• Stefan Hüfner
Part of the Springer Series in Solid-State Sciences book series (SSSOL, volume 82)


PhotoElectron Spectroscopy (PES) is an old experimental technique still in extensive use. Frequently, this method is also called PhotoEmission Spectroscopy (PES) if instead of the emitted particle, the process that leads to the emission is utilized for its characterization. The phenomenon of photo-emission was detected by Hertz [1.1] in 1887 with the experimental arrangement shown in Fig.1.1. It consists of two arcs d and f, which are driven by the induction coils a and c, respectively. A battery b provided the necessary power and the coils could be activated by the switch e. Hertz studied the behaviour of arc f under the radiation produced in arc d if different materials p were placed between the two arcs d and f. By varying the materials in a systematic way he found out that the ultraviolet radiation emitted by arc d, triggered arc f. We now know that the electrons photo emitted from the electrodes of arc f by the ultraviolet radiation of arc d were actually responsible for triggering arc f. In the following years these experiments were refined [1.2,3] and Einstein in 1905 was able to explain their systematics by invoking the quantum nature of light [1.4].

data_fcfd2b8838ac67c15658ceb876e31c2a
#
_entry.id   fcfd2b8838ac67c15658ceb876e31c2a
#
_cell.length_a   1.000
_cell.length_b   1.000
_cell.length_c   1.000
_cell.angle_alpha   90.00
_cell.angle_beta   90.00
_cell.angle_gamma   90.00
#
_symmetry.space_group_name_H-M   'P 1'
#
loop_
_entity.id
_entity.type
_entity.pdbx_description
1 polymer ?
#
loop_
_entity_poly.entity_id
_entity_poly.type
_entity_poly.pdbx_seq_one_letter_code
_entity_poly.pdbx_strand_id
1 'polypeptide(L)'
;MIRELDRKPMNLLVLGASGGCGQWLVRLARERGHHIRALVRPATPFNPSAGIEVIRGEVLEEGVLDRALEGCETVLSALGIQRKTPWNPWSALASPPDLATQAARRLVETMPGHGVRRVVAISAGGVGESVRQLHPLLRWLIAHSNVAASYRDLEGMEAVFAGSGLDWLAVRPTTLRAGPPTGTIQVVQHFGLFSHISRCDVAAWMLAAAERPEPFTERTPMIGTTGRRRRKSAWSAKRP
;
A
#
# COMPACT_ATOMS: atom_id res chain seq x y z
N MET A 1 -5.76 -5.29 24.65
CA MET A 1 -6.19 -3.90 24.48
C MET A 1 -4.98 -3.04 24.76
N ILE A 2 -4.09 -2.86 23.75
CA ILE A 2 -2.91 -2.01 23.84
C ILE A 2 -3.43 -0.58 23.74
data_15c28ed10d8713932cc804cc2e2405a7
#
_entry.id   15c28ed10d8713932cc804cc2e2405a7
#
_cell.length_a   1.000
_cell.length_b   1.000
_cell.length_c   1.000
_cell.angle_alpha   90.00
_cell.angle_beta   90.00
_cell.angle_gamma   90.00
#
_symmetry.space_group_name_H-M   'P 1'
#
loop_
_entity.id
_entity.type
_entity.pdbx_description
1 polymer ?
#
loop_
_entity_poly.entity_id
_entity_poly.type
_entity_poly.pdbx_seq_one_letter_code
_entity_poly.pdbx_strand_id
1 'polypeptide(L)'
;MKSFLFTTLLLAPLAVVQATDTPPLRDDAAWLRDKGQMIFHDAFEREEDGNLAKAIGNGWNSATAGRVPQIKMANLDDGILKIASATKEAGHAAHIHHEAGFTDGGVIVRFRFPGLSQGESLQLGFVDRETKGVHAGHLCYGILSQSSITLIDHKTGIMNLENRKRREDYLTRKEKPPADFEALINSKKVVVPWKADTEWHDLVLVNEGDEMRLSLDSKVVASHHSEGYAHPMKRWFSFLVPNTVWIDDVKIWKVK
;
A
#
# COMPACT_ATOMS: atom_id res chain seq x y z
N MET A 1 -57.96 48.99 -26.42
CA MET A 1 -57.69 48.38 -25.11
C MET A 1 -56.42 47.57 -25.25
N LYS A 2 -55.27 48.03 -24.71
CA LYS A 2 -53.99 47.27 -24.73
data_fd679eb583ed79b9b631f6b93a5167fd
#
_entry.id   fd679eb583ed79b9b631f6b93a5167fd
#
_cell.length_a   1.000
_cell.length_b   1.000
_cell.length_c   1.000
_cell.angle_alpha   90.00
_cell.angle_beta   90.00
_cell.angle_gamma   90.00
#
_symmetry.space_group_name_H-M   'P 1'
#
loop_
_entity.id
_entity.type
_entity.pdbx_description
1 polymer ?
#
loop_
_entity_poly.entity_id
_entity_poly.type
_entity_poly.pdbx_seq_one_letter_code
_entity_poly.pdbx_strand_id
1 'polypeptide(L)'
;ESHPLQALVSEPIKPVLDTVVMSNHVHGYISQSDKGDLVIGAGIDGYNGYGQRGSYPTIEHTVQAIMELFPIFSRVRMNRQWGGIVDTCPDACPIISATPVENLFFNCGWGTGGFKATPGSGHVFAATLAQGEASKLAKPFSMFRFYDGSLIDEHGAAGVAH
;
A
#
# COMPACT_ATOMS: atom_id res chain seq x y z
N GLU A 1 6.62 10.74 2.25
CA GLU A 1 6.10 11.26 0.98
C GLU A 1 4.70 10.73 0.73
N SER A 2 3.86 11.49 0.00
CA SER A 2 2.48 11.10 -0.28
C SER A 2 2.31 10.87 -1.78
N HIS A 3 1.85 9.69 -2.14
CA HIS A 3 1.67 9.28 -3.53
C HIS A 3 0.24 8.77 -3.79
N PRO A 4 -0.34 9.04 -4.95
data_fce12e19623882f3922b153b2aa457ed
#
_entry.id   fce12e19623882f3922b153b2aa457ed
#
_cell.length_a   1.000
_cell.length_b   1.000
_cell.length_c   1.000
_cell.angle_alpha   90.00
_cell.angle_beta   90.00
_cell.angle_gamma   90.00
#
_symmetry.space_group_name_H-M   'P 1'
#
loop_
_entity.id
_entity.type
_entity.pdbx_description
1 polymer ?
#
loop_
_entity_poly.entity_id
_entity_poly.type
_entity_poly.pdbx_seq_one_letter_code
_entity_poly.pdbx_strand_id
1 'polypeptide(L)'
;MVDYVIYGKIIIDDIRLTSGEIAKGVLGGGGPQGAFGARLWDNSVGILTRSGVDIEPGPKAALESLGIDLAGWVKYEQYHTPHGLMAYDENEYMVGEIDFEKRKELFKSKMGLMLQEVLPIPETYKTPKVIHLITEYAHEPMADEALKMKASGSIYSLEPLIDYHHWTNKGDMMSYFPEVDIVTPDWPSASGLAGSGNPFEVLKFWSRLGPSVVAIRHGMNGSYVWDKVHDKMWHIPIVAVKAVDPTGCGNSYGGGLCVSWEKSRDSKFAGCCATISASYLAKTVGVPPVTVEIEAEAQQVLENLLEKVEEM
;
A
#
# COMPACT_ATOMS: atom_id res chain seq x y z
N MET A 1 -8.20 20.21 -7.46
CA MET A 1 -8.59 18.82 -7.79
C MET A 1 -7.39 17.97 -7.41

Fermi Energy Transition Matrix Element Synchrotron Radiation Source Fermi Function Sticking Coefficient 
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Copyright information

© Springer-Verlag Berlin Heidelberg 1996

Authors and Affiliations

  • Stefan Hüfner
    • 1
  1. 1.Fachbereich PhysikUniversität des SaarlandesSaarbrückenGermany

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